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3 Big Things Today, October 13

Wheat Futures Rise in Overnight Trading; USDA Offers Few Surprises in WASDE

1. Wheat Futures Rise Overnight After USDA Cuts Production Forecast

Wheat futures were higher overnight after the U.S. Department of Agriculture cut its forecast for production in the current marketing year by 11 million bushels.

Output in the 2016-2017 year that started on June 1 will total 2.31 billion bushels, down from 2.32 billion bushels forecast in September, the USDA said yesterday in a monthly report. Still, inventories were projected higher, offset by lower use.

The USDA raised its export expectations by 25 million bushels but lowered its feed-use outlook by 70 million bushels. Total disappearance is seen at 2.27 billion bushels, down from a prior projection for 2.32 billion bushels.

Wheat futures for December delivery rose 3¼ cents to $4 a bushel on the Chicago Board of Trade, while Kansas City futures added 3¢ to $4.01½ a bushel. 

Corn and soybean futures were little changed overnight as investors focus on fundamentals. The storylines for crop prices have been harvest pressure vs. demand. Sales of corn since the start of the marketing year on September 1 are a whopping 87% ahead of last year’s pace while soybean sales are up 30%, according to the government.

Still, prices have been pressured as the harvest rolls on. About 35% of U.S. corn had been collected as of Sunday and 44% of soybeans were harvested, the USDA said in a report earlier this week.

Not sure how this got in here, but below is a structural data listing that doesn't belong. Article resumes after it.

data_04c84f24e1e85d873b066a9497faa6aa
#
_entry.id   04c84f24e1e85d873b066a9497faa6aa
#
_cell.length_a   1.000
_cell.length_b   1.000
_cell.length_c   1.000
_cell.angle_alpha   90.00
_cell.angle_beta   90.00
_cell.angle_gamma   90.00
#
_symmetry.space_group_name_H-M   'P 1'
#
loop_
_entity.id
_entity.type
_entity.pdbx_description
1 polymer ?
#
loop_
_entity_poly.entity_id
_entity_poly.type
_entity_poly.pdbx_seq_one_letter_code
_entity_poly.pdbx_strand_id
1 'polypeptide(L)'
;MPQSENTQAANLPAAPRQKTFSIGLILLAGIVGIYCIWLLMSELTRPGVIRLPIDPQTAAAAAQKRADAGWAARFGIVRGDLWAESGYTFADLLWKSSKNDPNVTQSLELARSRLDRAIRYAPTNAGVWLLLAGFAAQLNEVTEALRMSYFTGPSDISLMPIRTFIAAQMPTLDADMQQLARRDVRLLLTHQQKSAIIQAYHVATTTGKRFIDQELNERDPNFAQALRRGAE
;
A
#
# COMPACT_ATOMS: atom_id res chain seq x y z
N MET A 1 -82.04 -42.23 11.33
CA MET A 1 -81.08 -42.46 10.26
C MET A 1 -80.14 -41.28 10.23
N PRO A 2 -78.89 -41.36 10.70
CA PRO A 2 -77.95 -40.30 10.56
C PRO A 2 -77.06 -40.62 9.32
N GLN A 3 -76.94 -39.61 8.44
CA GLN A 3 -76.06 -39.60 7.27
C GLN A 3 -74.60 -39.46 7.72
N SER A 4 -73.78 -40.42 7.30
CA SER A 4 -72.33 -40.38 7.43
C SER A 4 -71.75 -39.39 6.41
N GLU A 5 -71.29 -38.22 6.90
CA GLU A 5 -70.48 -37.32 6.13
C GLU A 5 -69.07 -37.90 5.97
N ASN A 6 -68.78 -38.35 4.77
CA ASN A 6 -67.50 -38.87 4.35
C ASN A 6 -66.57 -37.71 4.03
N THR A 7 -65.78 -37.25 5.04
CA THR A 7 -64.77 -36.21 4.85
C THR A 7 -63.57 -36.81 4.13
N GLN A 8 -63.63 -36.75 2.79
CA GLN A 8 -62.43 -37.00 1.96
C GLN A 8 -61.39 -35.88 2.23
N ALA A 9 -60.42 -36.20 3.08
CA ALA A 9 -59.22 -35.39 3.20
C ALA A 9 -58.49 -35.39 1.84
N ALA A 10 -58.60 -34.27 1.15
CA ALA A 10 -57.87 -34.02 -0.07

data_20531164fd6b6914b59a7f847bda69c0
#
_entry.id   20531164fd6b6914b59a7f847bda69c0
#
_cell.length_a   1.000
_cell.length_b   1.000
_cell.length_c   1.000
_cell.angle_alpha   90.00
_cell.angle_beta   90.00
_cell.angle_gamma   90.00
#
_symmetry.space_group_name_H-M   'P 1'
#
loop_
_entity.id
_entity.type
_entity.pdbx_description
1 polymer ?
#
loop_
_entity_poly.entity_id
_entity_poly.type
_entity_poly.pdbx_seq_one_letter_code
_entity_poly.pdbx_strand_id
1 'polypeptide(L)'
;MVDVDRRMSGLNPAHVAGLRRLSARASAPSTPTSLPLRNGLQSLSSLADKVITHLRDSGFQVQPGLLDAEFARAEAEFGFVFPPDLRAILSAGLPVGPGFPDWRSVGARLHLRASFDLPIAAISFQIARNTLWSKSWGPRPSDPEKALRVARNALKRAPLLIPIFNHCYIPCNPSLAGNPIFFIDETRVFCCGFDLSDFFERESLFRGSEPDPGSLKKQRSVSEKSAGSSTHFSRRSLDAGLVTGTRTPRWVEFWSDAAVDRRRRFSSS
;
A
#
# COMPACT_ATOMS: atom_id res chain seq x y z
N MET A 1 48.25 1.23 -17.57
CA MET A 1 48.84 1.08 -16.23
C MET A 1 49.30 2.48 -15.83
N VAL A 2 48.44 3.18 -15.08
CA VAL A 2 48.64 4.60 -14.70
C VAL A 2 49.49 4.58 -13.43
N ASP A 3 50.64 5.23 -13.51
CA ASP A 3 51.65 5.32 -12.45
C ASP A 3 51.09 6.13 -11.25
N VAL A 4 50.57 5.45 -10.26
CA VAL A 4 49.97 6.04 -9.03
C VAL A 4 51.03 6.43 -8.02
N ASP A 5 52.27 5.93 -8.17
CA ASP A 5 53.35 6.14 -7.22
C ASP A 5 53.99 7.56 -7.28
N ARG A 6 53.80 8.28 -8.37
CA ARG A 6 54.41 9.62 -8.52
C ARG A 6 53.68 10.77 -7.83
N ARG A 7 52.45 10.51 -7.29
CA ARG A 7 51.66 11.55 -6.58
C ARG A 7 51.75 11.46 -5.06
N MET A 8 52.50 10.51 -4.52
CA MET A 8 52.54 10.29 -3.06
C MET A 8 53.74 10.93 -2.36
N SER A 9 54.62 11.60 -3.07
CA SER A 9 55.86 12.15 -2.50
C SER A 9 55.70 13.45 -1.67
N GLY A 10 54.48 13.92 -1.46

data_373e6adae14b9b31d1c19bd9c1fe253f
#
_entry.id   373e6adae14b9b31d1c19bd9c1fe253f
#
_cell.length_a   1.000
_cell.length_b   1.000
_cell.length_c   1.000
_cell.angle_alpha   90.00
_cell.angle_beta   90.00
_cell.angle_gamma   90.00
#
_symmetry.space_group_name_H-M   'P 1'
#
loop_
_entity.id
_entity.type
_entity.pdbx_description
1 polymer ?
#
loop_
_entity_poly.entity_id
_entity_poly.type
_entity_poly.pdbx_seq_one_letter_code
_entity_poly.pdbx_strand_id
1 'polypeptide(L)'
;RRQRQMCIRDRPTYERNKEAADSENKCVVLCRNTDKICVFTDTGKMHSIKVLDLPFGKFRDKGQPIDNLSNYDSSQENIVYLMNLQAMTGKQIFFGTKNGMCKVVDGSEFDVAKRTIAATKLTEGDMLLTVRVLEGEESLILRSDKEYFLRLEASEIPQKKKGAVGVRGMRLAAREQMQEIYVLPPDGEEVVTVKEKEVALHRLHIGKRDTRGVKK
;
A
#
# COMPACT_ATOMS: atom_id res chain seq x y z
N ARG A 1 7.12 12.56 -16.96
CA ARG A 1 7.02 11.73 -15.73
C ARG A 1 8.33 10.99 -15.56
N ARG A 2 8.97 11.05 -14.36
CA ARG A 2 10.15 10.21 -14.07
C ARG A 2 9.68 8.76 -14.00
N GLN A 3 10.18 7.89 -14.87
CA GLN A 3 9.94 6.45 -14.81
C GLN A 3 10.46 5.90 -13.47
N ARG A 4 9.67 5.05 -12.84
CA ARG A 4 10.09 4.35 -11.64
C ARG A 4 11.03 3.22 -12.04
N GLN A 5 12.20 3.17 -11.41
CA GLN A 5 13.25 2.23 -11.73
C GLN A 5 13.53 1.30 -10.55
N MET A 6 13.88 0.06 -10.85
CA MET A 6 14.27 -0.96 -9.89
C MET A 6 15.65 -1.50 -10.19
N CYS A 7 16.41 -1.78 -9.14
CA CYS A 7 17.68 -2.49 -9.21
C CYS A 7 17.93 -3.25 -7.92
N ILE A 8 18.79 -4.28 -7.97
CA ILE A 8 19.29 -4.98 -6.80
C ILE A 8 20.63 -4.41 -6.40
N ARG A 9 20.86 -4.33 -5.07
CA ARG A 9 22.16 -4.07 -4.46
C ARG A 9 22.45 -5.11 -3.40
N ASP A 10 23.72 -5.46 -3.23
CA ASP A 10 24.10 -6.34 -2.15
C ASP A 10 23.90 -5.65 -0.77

Corn futures for December delivery rose ¾¢ to $3.37¾ a bushel in Chicago.  

Soybeans for November delivery lost 3¢ to $9.42½ a bushel. Soy meal futures for December delivery rose 50¢ to $297 a short ton and soy oil fell 0.26¢ to 33.08¢ a pound.


2. USDA Does What Analysts Expected; Carryout Only Surprise in WASDE

For once, the Department of Agriculture did what everybody expected it to do.

There were few surprises in the corn and soybean yield and projections from the USDA’s World Agricultural Supply and Demand Estimates report yesterday. The government pegged corn yield at 173.4 bushels an acre, exactly on par with forecasts from analysts, while output was seen by the USDA at 15.1 billion bushels, also very close to projections.

Soybean yields were seen at 51.4 bushels an acre, also perfectly pegged by analysts. The USDA said production would total 4.27 billion bushels, a tick below private forecasts for 4.28 billion bushels.

If there was a surprise, it came in on the stockpiles side.

The government said corn carryout would total 2.32 billion bushels, slightly below analyst forecasts for 2.36 billion bushels and September’s USDA forecast for 2.38 billion. Soybean stockpiles will come in at 395 million bushels, well below forecasts for 415 million bushels but above last month’s projection for 365 million.

With corn and soybean yield and production all pegged at records, it’s going to be very difficult for prices to rally. It’ll be interesting to see if demand can buoy prices as it’s done since the start of the corn and bean marketing year on September 1.

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3. Temperatures Below Freezing in Much of Midwest  

Many Iowa counties are under a freeze warning as temperatures dropped well into the 20s overnight, according to the National Weather Service.

Temperatures fell as low as 26°F. overnight in several counties in Iowa and parts of Nebraska, Kansas, Missouri, South Dakota, Minnesota, and Wisconsin, the NWS said in a report on Thursday morning. The freeze warnings are in effect until 9 a.m. Central.

Meanwhile, the remnants of Hurricane Matthew continue to cause problems in the Carolinas, according to the agency.

“Major river flooding (some record) will continue in eastern North Carolina and South Carolina due to last weekend’s heavy rain from now-dissipated Matthew,” the NWS said.

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